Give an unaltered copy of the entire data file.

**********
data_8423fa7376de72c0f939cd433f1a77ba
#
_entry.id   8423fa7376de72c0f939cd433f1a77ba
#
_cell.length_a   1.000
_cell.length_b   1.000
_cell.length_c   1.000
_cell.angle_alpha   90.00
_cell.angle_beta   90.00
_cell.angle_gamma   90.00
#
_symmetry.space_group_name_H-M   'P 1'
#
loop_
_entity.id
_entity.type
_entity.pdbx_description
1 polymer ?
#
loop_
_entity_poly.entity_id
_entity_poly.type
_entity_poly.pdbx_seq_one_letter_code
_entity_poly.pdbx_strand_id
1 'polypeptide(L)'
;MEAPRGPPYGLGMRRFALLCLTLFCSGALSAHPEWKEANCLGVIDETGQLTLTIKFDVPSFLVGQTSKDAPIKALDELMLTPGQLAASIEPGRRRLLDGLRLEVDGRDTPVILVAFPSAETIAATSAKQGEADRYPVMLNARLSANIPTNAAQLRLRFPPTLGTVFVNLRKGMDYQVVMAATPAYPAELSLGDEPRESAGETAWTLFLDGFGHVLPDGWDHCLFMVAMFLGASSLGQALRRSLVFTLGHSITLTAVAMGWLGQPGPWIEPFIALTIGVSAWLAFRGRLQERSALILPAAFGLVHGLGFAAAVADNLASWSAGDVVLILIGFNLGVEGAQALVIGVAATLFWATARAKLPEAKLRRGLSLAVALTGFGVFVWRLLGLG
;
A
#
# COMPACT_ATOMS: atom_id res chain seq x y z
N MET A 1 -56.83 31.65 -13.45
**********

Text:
data_8423fa7376de72c0f939cd433f1a77ba
#
_entry.id   8423fa7376de72c0f939cd433f1a77ba
#
_cell.length_a   1.000
_cell.length_b   1.000
_cell.length_c   1.000
_cell.angle_alpha   90.00
_cell.angle_beta   90.00
_cell.angle_gamma   90.00
#
_symmetry.space_group_name_H-M   'P 1'
#
loop_
_entity.id
_entity.type
_entity.pdbx_description
1 polymer ?
#
loop_
_entity_poly.entity_id
_entity_poly.type
_entity_poly.pdbx_seq_one_letter_code
_entity_poly.pdbx_strand_id
1 'polypeptide(L)'
;MEAPRGPPYGLGMRRFALLCLTLFCSGALSAHPEWKEANCLGVIDETGQLTLTIKFDVPSFLVGQTSKDAPIKALDELMLTPGQLAASIEPGRRRLLDGLRLEVDGRDTPVILVAFPSAETIAATSAKQGEADRYPVMLNARLSANIPTNAAQLRLRFPPTLGTVFVNLRKGMDYQVVMAATPAYPAELSLGDEPRESAGETAWTLFLDGFGHVLPDGWDHCLFMVAMFLGASSLGQALRRSLVFTLGHSITLTAVAMGWLGQPGPWIEPFIALTIGVSAWLAFRGRLQERSALILPAAFGLVHGLGFAAAVADNLASWSAGDVVLILIGFNLGVEGAQALVIGVAATLFWATARAKLPEAKLRRGLSLAVALTGFGVFVWRLLGLG
;
A
#
# COMPACT_ATOMS: atom_id res chain seq x y z
N MET A 1 -56.83 31.65 -13.45